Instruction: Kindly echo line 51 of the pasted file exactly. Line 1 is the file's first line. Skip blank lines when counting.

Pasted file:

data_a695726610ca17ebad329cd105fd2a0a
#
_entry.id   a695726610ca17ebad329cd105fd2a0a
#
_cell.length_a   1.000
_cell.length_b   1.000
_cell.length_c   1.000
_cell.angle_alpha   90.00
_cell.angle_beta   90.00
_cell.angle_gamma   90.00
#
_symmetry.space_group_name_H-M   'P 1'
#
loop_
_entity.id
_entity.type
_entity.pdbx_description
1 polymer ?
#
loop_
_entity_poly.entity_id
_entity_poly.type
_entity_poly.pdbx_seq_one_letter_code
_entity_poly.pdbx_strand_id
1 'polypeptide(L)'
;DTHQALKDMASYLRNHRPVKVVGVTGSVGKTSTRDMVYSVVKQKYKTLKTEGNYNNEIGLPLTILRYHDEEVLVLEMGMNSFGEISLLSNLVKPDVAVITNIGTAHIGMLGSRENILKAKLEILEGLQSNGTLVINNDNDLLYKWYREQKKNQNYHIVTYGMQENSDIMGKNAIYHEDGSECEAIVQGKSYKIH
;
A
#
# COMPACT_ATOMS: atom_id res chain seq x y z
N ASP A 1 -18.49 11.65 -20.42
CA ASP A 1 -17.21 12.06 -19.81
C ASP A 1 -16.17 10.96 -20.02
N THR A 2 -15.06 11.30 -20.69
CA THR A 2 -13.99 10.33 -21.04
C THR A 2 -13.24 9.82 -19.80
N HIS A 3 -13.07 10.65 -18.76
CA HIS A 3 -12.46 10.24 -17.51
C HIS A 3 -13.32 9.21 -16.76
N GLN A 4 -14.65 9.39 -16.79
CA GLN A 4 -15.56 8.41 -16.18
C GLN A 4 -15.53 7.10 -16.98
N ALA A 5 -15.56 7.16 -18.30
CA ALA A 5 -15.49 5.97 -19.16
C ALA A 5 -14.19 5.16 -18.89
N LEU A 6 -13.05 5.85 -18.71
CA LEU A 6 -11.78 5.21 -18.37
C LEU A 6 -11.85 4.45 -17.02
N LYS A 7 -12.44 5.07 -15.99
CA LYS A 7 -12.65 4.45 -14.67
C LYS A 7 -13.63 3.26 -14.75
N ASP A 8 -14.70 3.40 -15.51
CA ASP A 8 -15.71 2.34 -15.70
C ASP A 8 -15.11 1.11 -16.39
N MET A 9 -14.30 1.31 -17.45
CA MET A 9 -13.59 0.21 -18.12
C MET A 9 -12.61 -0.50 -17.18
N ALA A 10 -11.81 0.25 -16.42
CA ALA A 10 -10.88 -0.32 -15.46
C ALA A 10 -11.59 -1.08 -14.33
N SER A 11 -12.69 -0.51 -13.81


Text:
C LYS A 7 -13.63 3.26 -14.75